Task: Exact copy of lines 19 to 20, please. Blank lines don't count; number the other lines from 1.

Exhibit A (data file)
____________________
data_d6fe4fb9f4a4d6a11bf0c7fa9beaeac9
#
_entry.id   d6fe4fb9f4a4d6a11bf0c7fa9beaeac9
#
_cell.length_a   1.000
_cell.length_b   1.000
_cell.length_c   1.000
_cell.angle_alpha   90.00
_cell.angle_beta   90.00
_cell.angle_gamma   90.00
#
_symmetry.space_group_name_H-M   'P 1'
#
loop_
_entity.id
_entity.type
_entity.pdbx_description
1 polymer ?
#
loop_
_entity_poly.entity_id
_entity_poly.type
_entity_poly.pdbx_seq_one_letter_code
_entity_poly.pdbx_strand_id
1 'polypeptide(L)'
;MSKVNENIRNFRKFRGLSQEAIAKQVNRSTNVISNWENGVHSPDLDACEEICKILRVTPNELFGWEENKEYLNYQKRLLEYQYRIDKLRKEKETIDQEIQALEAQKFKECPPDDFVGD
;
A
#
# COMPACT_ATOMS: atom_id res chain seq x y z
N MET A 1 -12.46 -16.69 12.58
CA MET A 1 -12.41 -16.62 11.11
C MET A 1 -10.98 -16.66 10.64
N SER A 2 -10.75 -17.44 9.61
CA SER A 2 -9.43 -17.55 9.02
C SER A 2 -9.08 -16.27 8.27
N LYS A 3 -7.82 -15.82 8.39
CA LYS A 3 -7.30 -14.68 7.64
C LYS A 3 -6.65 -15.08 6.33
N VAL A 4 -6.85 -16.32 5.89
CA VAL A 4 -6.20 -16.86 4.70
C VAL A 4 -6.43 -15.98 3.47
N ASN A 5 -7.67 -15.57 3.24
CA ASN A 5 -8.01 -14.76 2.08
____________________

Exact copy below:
#
loop_